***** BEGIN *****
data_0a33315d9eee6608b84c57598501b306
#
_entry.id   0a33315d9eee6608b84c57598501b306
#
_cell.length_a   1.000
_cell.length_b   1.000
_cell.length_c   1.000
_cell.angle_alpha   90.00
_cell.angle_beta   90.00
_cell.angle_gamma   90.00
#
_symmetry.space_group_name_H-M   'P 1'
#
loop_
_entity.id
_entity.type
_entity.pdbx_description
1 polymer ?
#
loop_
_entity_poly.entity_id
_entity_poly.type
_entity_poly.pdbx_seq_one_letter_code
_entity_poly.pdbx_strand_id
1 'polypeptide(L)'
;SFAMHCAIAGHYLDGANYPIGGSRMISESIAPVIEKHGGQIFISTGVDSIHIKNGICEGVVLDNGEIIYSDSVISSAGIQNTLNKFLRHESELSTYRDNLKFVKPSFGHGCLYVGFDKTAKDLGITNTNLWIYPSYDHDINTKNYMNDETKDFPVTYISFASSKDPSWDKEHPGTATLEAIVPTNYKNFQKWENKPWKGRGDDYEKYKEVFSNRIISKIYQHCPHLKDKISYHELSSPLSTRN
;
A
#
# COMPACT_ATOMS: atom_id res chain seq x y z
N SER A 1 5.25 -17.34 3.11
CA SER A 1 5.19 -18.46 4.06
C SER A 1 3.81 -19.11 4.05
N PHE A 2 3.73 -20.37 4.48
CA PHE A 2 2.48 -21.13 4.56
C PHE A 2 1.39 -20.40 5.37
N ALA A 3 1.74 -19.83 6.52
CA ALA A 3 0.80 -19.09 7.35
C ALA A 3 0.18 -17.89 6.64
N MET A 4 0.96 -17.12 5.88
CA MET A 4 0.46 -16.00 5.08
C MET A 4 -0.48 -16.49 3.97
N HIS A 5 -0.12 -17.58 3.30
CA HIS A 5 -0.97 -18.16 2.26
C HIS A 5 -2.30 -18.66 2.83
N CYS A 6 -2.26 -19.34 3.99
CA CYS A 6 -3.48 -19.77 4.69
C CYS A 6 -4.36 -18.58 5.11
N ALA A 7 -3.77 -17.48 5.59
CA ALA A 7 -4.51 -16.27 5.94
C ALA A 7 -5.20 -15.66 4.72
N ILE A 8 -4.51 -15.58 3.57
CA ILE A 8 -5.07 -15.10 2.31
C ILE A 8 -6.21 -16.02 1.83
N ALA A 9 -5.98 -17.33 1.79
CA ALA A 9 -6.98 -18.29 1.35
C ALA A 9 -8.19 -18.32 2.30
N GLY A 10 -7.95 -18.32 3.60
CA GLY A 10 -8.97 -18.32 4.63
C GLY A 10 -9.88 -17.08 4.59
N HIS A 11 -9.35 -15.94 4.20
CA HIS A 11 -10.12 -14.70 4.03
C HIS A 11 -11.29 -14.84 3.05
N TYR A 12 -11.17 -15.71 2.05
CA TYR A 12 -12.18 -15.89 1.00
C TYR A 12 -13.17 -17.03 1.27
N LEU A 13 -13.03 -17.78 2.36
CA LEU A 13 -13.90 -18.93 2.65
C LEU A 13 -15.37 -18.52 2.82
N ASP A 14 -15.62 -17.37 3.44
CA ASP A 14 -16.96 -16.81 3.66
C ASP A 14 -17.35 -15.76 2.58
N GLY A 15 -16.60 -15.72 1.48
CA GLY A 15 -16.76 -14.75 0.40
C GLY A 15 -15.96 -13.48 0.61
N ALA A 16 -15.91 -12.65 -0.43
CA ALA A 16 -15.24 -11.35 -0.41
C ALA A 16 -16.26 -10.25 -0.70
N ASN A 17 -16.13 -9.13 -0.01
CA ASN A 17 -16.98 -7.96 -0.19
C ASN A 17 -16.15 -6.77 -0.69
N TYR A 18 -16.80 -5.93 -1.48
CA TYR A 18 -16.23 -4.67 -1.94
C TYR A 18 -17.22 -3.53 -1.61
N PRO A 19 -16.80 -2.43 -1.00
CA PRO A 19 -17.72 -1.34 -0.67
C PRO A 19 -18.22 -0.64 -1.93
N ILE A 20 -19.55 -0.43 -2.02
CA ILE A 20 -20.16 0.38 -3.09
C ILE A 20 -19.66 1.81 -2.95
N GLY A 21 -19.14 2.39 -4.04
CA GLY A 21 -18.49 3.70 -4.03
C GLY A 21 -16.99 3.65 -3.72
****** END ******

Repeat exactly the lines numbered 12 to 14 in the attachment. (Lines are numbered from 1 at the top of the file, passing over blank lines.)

_symmetry.space_group_name_H-M   'P 1'
#
loop_